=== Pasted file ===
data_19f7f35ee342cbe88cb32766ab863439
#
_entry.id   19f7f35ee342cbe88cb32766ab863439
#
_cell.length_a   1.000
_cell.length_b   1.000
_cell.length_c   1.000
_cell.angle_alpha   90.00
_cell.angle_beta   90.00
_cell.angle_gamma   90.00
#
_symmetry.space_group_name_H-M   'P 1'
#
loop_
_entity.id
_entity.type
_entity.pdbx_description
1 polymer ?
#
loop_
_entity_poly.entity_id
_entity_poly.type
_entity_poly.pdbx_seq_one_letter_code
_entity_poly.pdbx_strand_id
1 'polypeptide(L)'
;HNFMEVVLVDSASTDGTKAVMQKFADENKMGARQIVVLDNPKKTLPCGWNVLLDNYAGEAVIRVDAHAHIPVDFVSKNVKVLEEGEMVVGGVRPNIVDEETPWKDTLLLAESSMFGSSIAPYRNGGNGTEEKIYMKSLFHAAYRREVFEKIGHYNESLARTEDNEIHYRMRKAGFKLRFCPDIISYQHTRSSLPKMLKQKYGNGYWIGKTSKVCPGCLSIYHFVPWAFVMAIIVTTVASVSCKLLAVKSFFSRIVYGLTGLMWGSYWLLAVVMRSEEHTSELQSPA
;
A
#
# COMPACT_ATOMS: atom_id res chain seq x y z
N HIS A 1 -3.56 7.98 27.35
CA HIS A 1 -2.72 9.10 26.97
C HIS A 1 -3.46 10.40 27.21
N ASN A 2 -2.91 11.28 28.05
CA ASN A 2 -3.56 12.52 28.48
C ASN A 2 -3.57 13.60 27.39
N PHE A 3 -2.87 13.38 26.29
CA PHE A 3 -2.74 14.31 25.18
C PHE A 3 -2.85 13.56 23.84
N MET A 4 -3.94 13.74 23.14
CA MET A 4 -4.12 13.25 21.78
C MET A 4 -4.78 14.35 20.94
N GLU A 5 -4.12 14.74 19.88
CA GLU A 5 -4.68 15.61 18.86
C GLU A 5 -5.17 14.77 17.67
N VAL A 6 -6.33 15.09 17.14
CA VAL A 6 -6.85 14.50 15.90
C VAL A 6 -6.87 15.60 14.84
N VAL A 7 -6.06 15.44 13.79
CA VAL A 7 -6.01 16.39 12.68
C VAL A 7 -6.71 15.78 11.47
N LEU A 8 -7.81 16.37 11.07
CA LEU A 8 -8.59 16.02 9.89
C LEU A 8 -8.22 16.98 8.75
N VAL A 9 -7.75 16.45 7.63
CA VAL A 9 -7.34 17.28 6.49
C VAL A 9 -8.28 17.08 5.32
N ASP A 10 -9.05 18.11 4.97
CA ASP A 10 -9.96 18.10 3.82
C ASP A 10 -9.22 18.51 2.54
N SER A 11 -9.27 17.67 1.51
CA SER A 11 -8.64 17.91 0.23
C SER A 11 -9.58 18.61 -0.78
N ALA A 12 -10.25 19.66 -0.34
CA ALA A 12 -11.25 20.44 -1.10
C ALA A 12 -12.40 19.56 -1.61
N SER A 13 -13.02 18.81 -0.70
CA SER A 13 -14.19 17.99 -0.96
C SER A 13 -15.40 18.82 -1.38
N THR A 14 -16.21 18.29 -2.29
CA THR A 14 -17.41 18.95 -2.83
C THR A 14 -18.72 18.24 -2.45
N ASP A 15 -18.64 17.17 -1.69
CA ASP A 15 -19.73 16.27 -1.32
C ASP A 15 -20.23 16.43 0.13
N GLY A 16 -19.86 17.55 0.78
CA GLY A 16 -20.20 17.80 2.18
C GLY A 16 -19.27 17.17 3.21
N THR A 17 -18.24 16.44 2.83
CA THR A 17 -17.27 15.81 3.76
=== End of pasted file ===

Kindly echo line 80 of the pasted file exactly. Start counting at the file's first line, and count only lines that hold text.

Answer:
CA THR A 17 -17.27 15.81 3.76